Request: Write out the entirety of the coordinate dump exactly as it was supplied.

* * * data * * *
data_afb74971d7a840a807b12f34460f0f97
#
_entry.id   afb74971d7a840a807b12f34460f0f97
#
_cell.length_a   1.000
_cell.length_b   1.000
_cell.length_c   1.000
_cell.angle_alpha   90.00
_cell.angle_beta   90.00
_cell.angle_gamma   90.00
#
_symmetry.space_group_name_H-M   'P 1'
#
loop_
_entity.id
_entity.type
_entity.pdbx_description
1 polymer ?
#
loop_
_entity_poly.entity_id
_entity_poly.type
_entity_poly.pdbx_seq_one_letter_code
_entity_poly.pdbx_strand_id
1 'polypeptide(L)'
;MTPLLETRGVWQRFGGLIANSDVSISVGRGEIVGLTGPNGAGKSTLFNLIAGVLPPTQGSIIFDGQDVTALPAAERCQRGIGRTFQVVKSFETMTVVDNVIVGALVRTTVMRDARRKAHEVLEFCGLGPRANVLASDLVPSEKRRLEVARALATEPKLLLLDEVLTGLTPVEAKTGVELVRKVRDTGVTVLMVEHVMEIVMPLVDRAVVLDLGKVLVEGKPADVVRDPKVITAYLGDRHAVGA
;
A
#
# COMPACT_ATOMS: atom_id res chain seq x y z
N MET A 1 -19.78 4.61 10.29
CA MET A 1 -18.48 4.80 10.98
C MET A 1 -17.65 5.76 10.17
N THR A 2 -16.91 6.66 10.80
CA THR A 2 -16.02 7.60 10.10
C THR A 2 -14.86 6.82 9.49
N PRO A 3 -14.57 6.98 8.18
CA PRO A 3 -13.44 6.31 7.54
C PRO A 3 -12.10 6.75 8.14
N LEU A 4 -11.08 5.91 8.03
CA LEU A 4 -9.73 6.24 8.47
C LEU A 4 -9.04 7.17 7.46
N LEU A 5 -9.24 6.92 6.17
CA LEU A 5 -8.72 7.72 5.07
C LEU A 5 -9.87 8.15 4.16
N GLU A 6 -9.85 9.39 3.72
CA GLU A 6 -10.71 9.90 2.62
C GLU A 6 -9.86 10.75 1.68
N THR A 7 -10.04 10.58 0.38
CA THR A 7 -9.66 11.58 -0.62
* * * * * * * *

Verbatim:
data_afb74971d7a840a807b12f34460f0f97
#
_entry.id   afb74971d7a840a807b12f34460f0f97
#
_cell.length_a   1.000
_cell.length_b   1.000
_cell.length_c   1.000
_cell.angle_alpha   90.00
_cell.angle_beta   90.00
_cell.angle_gamma   90.00
#
_symmetry.space_group_name_H-M   'P 1'
#
loop_
_entity.id
_entity.type
_entity.pdbx_description
1 polymer ?
#
loop_
_entity_poly.entity_id
_entity_poly.type
_entity_poly.pdbx_seq_one_letter_code
_entity_poly.pdbx_strand_id
1 'polypeptide(L)'
;MTPLLETRGVWQRFGGLIANSDVSISVGRGEIVGLTGPNGAGKSTLFNLIAGVLPPTQGSIIFDGQDVTALPAAERCQRGIGRTFQVVKSFETMTVVDNVIVGALVRTTVMRDARRKAHEVLEFCGLGPRANVLASDLVPSEKRRLEVARALATEPKLLLLDEVLTGLTPVEAKTGVELVRKVRDTGVTVLMVEHVMEIVMPLVDRAVVLDLGKVLVEGKPADVVRDPKVITAYLGDRHAVGA
;
A
#
# COMPACT_ATOMS: atom_id res chain seq x y z
N MET A 1 -19.78 4.61 10.29
CA MET A 1 -18.48 4.80 10.98
C MET A 1 -17.65 5.76 10.17
N THR A 2 -16.91 6.66 10.80
CA THR A 2 -16.02 7.60 10.10
C THR A 2 -14.86 6.82 9.49
N PRO A 3 -14.57 6.98 8.18
CA PRO A 3 -13.44 6.31 7.54
C PRO A 3 -12.10 6.75 8.14
N LEU A 4 -11.08 5.91 8.03
CA LEU A 4 -9.73 6.24 8.47
C LEU A 4 -9.04 7.17 7.46
N LEU A 5 -9.24 6.92 6.17
CA LEU A 5 -8.72 7.72 5.07
C LEU A 5 -9.87 8.15 4.16
N GLU A 6 -9.85 9.39 3.72
CA GLU A 6 -10.71 9.90 2.62
C GLU A 6 -9.86 10.75 1.68
N THR A 7 -10.04 10.58 0.38
CA THR A 7 -9.66 11.58 -0.62